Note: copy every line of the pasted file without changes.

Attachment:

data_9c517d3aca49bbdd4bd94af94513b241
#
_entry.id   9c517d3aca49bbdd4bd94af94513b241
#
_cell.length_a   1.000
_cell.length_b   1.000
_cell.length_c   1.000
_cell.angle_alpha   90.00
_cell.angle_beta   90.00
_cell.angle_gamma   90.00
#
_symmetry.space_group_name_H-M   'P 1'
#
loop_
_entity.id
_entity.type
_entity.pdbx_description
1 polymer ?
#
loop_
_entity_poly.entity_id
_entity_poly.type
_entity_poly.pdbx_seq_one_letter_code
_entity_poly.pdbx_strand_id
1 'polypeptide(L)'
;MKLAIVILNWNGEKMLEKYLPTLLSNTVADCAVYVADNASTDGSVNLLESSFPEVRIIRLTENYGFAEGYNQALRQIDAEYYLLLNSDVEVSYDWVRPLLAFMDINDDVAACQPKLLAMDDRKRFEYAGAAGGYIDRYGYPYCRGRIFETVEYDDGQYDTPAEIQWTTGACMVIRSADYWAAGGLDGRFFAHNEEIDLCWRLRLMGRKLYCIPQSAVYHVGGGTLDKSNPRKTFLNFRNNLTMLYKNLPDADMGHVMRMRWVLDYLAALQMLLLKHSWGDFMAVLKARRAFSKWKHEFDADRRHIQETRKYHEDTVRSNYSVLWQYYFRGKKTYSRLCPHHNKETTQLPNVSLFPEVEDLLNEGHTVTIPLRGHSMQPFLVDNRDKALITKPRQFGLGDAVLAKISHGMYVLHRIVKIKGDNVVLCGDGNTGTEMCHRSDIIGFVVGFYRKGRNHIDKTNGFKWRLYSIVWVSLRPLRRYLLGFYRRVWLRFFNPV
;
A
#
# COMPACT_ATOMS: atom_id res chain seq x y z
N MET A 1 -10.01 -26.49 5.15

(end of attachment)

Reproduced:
data_9c517d3aca49bbdd4bd94af94513b241
#
_entry.id   9c517d3aca49bbdd4bd94af94513b241
#
_cell.length_a   1.000
_cell.length_b   1.000
_cell.length_c   1.000
_cell.angle_alpha   90.00
_cell.angle_beta   90.00
_cell.angle_gamma   90.00
#
_symmetry.space_group_name_H-M   'P 1'
#
loop_
_entity.id
_entity.type
_entity.pdbx_description
1 polymer ?
#
loop_
_entity_poly.entity_id
_entity_poly.type
_entity_poly.pdbx_seq_one_letter_code
_entity_poly.pdbx_strand_id
1 'polypeptide(L)'
;MKLAIVILNWNGEKMLEKYLPTLLSNTVADCAVYVADNASTDGSVNLLESSFPEVRIIRLTENYGFAEGYNQALRQIDAEYYLLLNSDVEVSYDWVRPLLAFMDINDDVAACQPKLLAMDDRKRFEYAGAAGGYIDRYGYPYCRGRIFETVEYDDGQYDTPAEIQWTTGACMVIRSADYWAAGGLDGRFFAHNEEIDLCWRLRLMGRKLYCIPQSAVYHVGGGTLDKSNPRKTFLNFRNNLTMLYKNLPDADMGHVMRMRWVLDYLAALQMLLLKHSWGDFMAVLKARRAFSKWKHEFDADRRHIQETRKYHEDTVRSNYSVLWQYYFRGKKTYSRLCPHHNKETTQLPNVSLFPEVEDLLNEGHTVTIPLRGHSMQPFLVDNRDKALITKPRQFGLGDAVLAKISHGMYVLHRIVKIKGDNVVLCGDGNTGTEMCHRSDIIGFVVGFYRKGRNHIDKTNGFKWRLYSIVWVSLRPLRRYLLGFYRRVWLRFFNPV
;
A
#
# COMPACT_ATOMS: atom_id res chain seq x y z
N MET A 1 -10.01 -26.49 5.15